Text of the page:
The chain also indicated its sales have been hurt by the breach, cutting its forecast for fourth-quarter earnings and a key sales barometer.
Target Corp. announced in December that about 40 million credit and debit cards may have been affected by a data breach that happened between Nov. 27 and Dec. 15 – just as the holiday shopping season was getting into gear.
But the net has now been cast wider, with more shoppers potentially impacted.
The company told customers Friday that its ongoing investigation of the breach has shown that more personal information had been stolen than it was aware of before and more customers were affected. It previously disclosed to customers that names, credit and debit card numbers, card expiration dates, debit-card PINs and the embedded code on the magnetic strip on the back of cards had been stolen.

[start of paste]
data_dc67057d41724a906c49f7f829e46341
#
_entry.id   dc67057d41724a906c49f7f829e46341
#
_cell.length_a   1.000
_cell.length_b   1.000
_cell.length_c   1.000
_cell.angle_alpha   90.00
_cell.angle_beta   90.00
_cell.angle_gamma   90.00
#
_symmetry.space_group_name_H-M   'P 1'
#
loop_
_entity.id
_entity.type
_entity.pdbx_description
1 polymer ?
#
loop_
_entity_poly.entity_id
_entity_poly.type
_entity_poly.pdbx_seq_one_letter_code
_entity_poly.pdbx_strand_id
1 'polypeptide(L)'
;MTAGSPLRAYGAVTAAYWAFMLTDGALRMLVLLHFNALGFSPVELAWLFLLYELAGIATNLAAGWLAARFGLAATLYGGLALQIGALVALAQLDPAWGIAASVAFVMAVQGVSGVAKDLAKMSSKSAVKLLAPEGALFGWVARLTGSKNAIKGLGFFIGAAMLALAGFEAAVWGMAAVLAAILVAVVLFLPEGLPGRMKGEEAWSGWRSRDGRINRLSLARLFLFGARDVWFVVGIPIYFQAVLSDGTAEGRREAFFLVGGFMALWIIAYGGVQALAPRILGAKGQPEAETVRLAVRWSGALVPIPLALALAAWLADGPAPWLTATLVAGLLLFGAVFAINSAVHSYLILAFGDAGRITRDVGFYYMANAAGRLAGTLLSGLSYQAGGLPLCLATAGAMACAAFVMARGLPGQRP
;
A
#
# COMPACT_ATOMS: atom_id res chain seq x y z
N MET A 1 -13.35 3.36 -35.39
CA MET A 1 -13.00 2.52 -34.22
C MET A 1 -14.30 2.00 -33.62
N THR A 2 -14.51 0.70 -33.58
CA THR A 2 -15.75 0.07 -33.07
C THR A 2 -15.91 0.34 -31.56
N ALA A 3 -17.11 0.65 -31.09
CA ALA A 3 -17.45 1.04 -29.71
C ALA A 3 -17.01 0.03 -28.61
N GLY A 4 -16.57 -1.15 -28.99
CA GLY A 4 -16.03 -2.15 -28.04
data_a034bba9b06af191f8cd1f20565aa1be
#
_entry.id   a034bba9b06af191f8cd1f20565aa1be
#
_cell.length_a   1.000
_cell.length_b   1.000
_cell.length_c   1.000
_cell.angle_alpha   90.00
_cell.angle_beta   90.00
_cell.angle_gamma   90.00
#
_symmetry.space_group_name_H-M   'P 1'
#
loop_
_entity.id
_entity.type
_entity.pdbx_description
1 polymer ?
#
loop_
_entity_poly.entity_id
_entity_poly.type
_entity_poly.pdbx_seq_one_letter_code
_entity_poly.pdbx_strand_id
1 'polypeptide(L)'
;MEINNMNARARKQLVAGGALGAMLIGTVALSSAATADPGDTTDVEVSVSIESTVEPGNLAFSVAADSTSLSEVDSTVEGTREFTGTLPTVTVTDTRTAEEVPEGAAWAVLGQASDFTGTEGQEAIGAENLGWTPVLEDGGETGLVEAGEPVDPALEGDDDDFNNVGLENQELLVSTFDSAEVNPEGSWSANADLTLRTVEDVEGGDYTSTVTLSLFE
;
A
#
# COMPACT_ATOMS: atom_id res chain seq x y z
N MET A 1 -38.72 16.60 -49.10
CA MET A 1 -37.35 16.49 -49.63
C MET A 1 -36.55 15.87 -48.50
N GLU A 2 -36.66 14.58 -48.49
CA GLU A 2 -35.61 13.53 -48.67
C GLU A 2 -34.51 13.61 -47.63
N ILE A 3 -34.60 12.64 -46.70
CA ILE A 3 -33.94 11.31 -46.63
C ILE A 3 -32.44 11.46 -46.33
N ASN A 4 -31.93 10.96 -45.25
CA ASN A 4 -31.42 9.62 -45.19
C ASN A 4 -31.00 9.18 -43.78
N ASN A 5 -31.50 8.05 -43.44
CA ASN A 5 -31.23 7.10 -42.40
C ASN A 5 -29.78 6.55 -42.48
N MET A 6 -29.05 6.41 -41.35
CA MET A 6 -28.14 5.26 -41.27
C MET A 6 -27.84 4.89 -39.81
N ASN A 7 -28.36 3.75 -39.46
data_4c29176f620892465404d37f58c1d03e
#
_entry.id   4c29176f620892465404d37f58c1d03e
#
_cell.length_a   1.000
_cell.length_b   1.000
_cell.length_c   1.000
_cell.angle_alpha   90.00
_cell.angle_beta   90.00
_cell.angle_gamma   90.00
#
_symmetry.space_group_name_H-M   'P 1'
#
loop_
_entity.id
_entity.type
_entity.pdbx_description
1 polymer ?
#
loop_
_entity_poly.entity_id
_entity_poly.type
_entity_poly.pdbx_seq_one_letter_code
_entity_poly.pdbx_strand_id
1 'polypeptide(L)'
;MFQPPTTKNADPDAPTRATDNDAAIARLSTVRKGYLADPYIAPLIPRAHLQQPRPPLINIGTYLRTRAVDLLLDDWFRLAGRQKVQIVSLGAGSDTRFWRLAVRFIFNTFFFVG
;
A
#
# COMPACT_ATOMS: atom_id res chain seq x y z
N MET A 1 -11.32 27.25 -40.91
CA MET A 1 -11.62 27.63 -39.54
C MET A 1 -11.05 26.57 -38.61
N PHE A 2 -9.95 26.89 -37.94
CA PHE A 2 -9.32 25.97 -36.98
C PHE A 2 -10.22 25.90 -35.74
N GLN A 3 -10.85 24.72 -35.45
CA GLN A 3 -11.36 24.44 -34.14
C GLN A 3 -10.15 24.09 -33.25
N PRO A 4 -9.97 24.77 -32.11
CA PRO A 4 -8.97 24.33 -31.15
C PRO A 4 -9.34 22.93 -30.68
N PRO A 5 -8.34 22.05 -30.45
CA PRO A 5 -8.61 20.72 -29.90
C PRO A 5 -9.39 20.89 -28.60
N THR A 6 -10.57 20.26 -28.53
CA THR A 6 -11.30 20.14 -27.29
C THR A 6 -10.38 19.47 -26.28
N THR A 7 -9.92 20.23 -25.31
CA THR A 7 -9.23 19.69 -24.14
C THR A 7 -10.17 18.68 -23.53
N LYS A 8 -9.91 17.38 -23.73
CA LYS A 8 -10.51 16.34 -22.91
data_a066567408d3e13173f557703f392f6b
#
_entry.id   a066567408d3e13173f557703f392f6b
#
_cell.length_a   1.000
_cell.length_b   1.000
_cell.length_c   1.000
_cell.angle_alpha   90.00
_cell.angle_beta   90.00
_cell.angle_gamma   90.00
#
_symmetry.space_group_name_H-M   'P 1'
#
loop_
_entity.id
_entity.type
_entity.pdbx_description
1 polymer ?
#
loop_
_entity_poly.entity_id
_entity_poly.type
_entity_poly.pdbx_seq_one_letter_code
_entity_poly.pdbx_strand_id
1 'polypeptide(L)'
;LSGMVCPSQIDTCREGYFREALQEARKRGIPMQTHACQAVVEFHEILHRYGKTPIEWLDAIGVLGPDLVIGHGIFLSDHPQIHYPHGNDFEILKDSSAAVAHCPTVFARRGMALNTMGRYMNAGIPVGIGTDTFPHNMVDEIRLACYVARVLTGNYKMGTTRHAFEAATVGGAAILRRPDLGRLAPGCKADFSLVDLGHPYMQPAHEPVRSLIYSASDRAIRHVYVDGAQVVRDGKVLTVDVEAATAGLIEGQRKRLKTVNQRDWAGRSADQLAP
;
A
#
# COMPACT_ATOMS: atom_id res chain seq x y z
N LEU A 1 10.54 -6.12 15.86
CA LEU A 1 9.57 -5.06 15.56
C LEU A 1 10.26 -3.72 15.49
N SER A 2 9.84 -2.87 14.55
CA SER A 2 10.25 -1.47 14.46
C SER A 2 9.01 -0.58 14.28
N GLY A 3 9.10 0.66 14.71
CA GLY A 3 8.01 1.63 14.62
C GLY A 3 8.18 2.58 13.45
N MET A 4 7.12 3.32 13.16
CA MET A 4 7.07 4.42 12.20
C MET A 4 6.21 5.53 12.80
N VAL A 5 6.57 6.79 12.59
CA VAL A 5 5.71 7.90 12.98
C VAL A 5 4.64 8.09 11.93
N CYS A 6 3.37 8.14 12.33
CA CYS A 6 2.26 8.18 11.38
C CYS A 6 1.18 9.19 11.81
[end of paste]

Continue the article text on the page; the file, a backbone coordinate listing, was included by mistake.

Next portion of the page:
“I know that it is frustrating for our guests to learn that this information was taken and we are truly sorry they are having to endure this,” Chairman, President and CEO Gregg Steinhafel said in a statement.
The company said customers won’t be liable for the cost of any fraudulent charges that stemmed from the breach.
Target said it will try to contact customers it has email addresses for to provide tips on how to safeguard against consumer scams. The company said it won’t ask customers for any personal information during its email communications.
It’s also offering a year of free credit monitoring and identity theft protection to customers that shopped at its stores. Individuals will have three months to enroll in the program. Target said it will provide more details on that next week.
Target lowered its fourth-quarter adjusted earnings guidance to a range of $1.20 to $1.30 per share, down from $1.50 to $1.60 per share.